Chinese security forces have launched a two-month "strike hard" crackdown against violence, terrorism and radical Islam following renewed ethnic violence in the restive western region of Xinjiang, the regional government said Tuesday.
The campaign began Aug. 11 and will last through Oct. 15, and includes around-the-clock patrols of trouble spots, identity checks and street searches of people and vehicles, according to a notice on the regional government's website.
Authorities will step up investigations of suspicious activity and deal with defendants even more harshly through accelerated trials, the notice said.
"Public security units at all levels across the region must strengthen the work of security, take strict precautions, and create fear and awe," the statement said.
China rolls out such campaigns on a regular basis despite criticism from rights groups over the trampling of rights of the accused and imposing tougher penalties for crimes from theft to endangering state security.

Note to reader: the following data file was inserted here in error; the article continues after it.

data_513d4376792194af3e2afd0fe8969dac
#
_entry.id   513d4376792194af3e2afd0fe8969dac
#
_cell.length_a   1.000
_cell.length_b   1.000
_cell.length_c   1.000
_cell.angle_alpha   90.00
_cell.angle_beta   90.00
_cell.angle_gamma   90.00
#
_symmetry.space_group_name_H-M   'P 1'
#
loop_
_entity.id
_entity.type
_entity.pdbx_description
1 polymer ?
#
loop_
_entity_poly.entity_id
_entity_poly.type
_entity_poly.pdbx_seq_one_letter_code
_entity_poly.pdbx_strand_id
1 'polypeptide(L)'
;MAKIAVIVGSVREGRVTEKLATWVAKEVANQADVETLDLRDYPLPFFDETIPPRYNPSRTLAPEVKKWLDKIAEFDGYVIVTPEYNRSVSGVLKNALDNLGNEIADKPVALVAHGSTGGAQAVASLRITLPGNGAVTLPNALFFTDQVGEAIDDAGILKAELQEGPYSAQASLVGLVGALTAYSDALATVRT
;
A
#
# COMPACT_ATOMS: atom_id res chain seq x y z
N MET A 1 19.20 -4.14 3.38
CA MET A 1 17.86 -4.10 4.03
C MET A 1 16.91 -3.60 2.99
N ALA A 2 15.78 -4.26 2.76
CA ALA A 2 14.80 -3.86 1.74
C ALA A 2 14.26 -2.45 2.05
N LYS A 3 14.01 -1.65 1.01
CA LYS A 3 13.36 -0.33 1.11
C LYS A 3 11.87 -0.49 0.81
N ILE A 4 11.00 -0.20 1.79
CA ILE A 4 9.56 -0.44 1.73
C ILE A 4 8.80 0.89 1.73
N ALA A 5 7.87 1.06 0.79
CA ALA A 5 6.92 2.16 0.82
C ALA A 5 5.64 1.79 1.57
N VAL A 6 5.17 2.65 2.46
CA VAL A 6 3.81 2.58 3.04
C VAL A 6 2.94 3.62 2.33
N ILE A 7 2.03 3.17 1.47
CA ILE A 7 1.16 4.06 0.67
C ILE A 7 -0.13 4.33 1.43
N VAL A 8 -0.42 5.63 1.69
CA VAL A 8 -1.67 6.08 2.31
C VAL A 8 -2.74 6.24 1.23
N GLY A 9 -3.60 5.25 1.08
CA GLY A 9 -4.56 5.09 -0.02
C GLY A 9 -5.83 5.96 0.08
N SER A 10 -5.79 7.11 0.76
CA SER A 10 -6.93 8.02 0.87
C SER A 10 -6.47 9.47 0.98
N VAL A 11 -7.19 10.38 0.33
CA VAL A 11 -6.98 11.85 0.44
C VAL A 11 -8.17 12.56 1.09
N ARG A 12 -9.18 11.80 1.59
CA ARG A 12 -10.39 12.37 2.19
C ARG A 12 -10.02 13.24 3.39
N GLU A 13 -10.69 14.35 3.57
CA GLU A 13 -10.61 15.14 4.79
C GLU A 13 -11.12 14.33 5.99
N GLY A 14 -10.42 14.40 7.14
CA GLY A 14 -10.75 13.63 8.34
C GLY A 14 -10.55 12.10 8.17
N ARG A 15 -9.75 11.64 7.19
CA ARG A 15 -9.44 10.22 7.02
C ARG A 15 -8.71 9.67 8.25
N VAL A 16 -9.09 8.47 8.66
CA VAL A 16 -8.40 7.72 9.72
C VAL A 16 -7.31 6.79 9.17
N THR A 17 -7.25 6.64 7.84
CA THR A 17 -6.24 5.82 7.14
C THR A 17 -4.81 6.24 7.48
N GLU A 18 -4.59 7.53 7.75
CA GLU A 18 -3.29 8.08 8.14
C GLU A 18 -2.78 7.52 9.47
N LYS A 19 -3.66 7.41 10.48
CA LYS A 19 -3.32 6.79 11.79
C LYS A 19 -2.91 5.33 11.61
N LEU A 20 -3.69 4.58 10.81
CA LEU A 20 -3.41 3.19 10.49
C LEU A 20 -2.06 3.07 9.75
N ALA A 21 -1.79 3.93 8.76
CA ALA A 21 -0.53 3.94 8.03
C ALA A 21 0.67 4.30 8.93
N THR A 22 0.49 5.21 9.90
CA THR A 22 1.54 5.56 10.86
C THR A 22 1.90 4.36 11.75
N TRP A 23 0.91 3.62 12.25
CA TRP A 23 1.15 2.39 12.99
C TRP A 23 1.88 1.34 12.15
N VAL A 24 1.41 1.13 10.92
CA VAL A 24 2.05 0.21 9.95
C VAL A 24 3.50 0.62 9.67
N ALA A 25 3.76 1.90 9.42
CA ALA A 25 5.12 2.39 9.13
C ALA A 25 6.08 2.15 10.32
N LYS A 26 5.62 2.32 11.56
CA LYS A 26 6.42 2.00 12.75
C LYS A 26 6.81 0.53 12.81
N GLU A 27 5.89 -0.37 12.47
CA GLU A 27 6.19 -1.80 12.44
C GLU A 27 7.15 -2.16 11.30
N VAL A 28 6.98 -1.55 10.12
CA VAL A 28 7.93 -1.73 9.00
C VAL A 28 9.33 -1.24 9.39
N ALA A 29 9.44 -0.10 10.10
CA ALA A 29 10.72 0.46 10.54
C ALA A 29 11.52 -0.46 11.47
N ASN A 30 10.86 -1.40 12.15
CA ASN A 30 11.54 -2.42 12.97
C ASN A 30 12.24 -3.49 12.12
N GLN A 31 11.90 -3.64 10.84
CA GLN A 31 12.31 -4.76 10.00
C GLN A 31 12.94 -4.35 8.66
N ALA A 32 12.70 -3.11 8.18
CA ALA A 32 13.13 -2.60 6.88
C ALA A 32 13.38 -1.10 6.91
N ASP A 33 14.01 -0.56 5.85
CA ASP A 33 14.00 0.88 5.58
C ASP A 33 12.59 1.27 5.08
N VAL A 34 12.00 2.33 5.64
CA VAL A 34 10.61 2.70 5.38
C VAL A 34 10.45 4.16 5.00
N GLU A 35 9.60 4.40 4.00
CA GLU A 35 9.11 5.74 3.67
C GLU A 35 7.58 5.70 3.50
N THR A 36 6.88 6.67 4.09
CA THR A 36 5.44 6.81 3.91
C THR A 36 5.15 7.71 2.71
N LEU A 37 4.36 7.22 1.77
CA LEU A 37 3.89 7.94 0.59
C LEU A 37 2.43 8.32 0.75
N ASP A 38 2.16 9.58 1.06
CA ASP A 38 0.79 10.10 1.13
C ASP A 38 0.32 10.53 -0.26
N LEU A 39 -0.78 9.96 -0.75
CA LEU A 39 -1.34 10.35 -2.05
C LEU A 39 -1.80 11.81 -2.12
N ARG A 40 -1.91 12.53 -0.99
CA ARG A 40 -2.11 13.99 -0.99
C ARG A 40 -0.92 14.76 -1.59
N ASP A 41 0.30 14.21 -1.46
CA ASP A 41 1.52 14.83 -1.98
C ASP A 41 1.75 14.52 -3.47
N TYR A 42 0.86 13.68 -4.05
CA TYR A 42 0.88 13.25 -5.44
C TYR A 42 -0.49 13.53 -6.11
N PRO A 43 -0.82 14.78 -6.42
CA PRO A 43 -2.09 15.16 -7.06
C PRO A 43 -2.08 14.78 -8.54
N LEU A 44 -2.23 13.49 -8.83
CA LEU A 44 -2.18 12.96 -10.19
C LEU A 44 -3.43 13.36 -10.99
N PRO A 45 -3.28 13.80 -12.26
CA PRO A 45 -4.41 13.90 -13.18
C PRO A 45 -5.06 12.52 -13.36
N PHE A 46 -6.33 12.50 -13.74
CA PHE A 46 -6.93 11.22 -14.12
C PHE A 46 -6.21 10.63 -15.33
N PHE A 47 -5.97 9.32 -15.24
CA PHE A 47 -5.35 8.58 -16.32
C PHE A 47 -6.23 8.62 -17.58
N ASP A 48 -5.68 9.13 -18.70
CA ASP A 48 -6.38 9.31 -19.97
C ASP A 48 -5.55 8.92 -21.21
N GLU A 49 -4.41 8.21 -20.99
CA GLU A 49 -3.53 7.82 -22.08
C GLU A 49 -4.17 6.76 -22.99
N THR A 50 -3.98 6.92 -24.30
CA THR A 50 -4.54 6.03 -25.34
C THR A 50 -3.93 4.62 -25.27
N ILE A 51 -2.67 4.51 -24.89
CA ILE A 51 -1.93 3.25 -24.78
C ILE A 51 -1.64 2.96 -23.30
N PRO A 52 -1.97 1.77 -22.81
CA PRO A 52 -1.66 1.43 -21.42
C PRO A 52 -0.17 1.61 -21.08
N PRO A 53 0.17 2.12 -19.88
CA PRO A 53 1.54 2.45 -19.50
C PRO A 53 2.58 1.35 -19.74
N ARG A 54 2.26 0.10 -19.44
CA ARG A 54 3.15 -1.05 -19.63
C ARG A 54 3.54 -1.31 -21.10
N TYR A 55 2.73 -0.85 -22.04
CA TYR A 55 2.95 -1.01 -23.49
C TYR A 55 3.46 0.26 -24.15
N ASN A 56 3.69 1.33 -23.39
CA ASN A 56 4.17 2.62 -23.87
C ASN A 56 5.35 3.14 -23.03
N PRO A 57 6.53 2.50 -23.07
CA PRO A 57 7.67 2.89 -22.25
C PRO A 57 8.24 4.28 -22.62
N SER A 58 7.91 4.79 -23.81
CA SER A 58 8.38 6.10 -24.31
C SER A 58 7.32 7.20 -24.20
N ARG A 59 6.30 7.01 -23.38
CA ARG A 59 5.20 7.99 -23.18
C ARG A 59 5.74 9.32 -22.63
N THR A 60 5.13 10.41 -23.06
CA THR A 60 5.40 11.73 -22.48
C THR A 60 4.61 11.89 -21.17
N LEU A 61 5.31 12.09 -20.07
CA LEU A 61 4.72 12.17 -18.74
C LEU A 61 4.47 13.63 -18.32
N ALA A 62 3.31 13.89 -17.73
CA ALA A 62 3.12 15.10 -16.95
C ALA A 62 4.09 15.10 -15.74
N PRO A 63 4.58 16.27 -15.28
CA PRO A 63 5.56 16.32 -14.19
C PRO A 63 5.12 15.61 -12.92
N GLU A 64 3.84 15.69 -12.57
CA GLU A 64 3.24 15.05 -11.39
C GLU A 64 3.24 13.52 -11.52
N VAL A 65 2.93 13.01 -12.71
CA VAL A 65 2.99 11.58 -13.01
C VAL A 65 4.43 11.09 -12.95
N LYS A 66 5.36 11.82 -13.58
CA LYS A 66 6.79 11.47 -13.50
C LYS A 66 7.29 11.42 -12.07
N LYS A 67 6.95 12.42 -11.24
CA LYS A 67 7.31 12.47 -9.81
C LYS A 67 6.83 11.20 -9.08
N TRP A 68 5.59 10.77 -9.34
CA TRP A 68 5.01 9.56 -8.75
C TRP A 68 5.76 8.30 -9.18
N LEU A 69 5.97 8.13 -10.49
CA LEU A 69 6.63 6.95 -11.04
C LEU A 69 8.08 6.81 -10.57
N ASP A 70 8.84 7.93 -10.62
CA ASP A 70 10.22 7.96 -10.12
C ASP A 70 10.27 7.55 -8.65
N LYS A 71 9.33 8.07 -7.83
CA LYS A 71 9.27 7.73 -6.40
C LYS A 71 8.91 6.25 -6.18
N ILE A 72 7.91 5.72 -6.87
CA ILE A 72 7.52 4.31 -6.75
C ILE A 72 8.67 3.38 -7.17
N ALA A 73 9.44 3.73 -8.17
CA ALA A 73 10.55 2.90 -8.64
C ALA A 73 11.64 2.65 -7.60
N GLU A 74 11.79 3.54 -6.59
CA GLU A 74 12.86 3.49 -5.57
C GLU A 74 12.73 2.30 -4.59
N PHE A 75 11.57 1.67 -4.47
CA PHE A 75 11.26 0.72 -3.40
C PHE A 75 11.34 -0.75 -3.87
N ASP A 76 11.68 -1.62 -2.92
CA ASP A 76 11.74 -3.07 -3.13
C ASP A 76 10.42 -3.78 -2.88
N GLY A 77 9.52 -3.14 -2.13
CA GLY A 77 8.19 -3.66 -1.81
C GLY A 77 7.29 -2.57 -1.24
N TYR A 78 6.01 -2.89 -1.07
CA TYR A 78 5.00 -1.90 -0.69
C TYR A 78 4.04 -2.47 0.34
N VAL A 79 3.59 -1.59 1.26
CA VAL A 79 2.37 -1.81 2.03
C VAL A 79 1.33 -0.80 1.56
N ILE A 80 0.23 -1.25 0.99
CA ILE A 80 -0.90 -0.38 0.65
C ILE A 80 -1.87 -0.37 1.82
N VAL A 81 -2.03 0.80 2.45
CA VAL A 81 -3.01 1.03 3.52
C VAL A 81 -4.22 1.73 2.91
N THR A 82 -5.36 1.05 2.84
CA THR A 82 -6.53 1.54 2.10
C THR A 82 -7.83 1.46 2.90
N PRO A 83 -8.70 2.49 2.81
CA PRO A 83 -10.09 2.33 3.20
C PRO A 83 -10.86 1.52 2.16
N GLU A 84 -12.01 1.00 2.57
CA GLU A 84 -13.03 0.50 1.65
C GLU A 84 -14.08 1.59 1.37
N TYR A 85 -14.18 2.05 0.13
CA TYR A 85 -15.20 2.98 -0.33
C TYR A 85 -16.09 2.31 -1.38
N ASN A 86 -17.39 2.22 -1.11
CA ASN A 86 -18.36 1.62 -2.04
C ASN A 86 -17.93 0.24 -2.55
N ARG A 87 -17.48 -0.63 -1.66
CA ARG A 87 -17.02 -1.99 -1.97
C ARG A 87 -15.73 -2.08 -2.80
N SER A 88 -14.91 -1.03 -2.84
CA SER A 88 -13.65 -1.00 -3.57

The crackdown follows new outbreaks of violence blamed on militants among Xinjiang's native Uighur population, ethnic Turks who are culturally, linguistically, and religiously distinct from China's majority Han.
At least three dozen people, including the attackers, were killed in three attacks in the cities of Hotan and Kashgar, despite a massive security presence that was tightened following a major anti-Chinese riot in Urumqi two years ago in which at least 197 people were killed.
Beijing blames the violence on militants based overseas, specifically ones from the East Turkistan Islamic Movement who it says trained in militant camps in Pakistan.
Yet Beijing has provided no direct evidence, and analysts say they suspect its claims are driven more by ideology than proof. Uighur activists say harsh crackdowns only lead to greater anger among young Uighurs who already are feeling culturally and economically sidelined by waves of Han migration to the region.